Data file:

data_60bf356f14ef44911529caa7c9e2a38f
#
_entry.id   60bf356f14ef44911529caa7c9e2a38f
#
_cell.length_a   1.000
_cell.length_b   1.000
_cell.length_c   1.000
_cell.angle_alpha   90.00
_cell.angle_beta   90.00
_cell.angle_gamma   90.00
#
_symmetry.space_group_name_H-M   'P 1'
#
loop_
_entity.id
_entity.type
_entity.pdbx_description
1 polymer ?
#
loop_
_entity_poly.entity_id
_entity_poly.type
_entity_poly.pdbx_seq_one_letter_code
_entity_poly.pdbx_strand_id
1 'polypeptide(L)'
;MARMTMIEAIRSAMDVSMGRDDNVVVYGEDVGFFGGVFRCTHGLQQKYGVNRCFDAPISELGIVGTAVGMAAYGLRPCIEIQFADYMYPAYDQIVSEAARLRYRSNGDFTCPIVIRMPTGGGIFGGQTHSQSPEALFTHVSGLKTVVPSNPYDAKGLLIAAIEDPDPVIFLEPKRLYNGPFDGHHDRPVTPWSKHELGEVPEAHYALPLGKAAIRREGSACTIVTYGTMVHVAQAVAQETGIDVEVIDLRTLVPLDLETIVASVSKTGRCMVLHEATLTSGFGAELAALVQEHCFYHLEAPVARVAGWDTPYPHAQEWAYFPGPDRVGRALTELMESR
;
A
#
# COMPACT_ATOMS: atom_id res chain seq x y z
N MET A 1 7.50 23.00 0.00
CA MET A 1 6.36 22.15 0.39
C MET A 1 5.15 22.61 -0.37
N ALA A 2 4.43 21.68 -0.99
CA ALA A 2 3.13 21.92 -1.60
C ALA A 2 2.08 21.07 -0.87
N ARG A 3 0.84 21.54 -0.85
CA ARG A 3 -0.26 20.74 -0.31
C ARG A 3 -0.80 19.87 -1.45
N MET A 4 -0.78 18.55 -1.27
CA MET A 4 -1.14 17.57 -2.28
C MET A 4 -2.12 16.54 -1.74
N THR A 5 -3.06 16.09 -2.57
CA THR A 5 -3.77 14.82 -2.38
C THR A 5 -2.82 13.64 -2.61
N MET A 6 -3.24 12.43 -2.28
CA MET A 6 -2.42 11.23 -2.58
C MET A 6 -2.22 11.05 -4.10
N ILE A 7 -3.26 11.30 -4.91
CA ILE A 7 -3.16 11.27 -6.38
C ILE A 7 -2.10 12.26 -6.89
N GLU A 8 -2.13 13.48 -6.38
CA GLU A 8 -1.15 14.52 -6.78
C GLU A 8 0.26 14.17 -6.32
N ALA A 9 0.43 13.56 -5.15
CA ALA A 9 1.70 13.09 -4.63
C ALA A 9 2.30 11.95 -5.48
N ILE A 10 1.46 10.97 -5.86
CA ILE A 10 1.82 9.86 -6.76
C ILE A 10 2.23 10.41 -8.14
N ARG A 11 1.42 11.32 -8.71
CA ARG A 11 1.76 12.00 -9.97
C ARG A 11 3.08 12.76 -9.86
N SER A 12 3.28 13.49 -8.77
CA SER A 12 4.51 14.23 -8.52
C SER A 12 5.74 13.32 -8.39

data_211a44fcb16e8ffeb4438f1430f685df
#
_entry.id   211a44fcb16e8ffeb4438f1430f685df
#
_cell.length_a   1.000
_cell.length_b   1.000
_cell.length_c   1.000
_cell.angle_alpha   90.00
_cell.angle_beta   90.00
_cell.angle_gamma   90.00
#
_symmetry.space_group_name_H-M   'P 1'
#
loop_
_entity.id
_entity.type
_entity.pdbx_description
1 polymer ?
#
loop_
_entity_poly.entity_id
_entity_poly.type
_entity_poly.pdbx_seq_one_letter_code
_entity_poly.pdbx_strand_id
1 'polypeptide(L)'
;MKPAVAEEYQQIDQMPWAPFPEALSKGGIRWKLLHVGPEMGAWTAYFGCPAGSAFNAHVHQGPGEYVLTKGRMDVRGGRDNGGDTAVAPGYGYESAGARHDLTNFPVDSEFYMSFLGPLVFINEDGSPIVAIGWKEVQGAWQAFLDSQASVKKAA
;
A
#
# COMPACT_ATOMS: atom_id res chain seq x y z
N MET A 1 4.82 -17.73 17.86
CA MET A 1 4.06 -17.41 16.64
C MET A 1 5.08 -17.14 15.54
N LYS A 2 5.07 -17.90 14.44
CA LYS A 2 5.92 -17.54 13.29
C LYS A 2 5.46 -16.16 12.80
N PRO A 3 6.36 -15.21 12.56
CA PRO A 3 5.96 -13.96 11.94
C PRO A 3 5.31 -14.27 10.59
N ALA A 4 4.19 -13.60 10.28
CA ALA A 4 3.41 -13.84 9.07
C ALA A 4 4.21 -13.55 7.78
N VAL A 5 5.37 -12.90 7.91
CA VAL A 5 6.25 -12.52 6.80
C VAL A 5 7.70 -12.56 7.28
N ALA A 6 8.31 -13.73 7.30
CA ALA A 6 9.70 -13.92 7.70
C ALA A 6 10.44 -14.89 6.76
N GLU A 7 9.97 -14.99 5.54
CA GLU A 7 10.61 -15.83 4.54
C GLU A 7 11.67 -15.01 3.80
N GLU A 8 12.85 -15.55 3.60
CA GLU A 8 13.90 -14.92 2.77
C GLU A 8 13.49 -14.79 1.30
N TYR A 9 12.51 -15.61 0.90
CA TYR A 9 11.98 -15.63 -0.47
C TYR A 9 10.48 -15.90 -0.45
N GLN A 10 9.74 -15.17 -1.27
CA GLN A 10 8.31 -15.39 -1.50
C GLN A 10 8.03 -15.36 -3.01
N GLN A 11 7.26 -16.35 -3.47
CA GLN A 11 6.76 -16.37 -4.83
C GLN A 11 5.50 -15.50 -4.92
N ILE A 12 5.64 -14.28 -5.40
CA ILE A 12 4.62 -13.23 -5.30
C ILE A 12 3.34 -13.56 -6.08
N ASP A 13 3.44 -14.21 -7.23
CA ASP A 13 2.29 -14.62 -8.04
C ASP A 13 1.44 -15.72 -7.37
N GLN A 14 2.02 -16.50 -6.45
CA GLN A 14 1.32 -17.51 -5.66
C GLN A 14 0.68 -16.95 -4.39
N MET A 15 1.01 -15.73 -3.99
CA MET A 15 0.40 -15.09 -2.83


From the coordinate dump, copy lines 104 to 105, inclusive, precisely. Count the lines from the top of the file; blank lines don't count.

CA PRO A 3 5.96 -13.96 11.94
C PRO A 3 5.31 -14.27 10.59